Sunday, August 1, 2004

Understanding, and Being Understood

For a while I have really wrestled with feelings like, "Why don't people understand me?" "Am I the only one that sees these things?" "Am I going crazy?" These thoughts have been quite a source of anxiety. Recently though, I think that I have come to a change of heart regarding this issue. I realized something — people that do not understand me are not my responsibility. In other words, I should not take it personally if someone either does not understand me, and gives up trying to understand me. At first glance this may sound arrogant. And, I'm willing to consider that possibility. Here is my take on it, though.

I consider it my responsibility to do everything in my power to love people, which entails understanding them, serving them, and doing my best to grow in my capacity to do so. If I do not understand someone, it is my responsibility and burden to put forth the effort to understand that person. After all, it was Jesus who extended himself from heaven all the way to earth, all the way to death, even death on a cross, to "understand" me, to reach me. Therefore in imitation of Christ, it is my responsibility to understand others. Of course, it is also my right to decide to give up trying to understand a person, although at that point I believe I would not be imitating Christ's example. On the other hand, if a person does not understand me, I can only do my best to explain my heart and my motivation. If after that he/she still does not understand me, and ceases the pursuit of understanding me, then that is not my problem. It is tempting in such situations to feel that somehow I am to blame, I am off the map, I am crazy. And I think much of my anxiety has been tied to this idea. But this simply is not my responsibility.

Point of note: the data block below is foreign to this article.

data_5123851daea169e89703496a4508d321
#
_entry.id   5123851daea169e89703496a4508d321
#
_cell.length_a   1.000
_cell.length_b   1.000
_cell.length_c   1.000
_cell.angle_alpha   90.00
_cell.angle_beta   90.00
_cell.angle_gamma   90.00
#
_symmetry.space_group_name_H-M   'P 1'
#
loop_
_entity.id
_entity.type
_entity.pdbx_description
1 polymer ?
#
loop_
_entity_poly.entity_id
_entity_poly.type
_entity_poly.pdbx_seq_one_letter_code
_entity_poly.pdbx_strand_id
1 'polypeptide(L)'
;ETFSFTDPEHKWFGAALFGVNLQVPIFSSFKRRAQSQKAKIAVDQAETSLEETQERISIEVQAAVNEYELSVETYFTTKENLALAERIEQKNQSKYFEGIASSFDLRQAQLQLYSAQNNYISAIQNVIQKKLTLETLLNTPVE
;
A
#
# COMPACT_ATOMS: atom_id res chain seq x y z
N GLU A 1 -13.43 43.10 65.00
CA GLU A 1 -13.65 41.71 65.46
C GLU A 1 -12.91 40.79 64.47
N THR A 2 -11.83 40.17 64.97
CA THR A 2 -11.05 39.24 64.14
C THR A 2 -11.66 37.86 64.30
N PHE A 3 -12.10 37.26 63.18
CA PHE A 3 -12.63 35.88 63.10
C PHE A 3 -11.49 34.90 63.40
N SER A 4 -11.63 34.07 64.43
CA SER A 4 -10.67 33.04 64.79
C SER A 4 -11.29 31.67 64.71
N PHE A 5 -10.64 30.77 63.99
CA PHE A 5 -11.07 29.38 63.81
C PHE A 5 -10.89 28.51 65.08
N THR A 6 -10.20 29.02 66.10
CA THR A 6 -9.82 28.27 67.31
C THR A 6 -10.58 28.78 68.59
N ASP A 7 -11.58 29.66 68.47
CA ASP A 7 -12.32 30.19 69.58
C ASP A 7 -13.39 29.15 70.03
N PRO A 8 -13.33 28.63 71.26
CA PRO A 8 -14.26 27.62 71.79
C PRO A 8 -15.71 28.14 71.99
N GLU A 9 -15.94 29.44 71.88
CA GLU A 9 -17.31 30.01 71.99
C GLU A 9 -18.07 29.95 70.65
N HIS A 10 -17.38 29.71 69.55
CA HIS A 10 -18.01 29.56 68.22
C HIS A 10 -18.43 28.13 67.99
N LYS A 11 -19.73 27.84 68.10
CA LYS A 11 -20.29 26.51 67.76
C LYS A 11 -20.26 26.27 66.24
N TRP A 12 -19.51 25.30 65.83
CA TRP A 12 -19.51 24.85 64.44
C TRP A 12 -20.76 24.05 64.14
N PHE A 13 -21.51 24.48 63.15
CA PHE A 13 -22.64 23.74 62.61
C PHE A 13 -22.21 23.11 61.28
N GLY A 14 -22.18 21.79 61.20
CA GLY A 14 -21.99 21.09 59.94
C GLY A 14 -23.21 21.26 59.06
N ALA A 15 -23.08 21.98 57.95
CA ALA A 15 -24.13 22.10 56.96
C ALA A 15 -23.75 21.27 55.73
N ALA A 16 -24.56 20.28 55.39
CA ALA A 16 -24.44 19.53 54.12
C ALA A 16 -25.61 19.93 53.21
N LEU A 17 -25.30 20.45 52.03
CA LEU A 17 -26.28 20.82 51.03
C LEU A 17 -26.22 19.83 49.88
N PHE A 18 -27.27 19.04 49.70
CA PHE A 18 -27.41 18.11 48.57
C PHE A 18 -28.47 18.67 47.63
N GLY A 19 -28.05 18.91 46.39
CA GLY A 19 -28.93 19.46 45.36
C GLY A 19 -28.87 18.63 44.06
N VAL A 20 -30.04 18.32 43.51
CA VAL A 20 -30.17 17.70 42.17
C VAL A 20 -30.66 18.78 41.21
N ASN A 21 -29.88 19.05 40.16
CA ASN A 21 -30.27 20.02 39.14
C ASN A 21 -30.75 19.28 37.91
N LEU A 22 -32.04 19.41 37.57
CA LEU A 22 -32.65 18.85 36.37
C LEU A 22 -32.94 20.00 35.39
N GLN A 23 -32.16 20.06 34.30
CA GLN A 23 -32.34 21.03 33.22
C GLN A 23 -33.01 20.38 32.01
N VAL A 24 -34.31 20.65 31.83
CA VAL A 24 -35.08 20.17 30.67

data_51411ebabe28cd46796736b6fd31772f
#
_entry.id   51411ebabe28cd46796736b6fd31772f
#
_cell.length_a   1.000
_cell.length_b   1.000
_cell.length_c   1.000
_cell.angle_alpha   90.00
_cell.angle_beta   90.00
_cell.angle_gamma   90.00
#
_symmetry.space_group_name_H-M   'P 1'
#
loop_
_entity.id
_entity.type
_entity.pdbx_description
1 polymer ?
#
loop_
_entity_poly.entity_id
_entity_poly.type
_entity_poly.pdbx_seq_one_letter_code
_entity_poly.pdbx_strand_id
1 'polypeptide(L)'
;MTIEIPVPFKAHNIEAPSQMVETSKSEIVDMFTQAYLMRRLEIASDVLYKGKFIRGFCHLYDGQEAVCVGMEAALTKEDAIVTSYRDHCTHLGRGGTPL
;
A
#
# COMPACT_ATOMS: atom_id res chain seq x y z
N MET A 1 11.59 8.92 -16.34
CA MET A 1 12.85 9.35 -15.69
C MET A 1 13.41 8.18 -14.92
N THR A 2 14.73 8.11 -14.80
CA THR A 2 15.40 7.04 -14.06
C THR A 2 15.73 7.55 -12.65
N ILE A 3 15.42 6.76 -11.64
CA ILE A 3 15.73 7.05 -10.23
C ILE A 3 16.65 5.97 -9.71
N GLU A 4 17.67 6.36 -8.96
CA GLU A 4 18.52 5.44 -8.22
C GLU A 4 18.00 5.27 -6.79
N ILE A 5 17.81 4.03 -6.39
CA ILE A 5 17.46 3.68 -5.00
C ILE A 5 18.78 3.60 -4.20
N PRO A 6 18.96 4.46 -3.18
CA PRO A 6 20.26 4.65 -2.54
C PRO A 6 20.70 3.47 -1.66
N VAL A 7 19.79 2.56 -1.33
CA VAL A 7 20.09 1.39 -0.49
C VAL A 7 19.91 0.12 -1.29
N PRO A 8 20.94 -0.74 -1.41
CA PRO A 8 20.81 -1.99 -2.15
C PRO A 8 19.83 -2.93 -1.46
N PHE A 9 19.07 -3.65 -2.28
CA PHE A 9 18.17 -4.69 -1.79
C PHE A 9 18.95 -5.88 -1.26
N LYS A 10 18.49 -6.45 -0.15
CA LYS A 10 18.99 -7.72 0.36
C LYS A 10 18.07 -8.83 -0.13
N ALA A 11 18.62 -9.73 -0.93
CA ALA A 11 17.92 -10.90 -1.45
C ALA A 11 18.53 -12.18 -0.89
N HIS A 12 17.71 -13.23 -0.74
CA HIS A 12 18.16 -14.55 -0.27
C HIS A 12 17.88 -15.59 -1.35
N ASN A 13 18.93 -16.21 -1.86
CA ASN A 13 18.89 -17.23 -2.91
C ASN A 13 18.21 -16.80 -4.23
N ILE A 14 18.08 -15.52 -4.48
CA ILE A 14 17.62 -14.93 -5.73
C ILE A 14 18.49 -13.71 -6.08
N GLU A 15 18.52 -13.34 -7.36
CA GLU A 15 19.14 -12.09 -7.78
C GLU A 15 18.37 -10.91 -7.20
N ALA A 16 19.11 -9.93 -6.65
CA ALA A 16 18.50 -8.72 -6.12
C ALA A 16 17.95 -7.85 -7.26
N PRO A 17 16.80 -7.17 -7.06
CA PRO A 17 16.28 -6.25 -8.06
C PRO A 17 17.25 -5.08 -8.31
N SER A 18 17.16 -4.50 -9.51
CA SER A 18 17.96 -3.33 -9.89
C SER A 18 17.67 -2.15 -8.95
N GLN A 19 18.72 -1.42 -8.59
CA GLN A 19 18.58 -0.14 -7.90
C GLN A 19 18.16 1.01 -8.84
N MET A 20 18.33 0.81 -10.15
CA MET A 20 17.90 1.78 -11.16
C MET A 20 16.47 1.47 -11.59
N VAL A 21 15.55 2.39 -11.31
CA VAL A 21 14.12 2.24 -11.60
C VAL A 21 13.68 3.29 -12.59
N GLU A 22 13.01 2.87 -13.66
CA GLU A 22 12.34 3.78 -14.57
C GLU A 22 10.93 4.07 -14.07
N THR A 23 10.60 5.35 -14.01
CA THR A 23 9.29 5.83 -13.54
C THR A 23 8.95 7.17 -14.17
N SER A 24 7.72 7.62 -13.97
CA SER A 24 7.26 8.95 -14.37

A parallel idea is that of being romantically interested in someone. Imagine that I begin to have feelings for someone — believable enough, no? Now, imagine that girl finds out, but the feelings are not reciprocated (too believable, unfortunately). Now, the temptation is to feel insecure, inadequate, less than a man, not good enough, worthless, and any other diminutive adjective you can think of. But, why should I feel this way? It is not my job to get people to like/love me. As Lisa Nichols said during teen camp, "What others think of me, is not my business." All that I can do is be myself. If a person chooses not to love/understand me for who I am, it is his/her loss.

This is all wonderful theory, of course. It is certainly more difficult to actually think this way and act accordingly.

1 comment:

Victor said...

It's The Friendly! said...

I like that quote from Lisa Nichols. I'll try and remember that...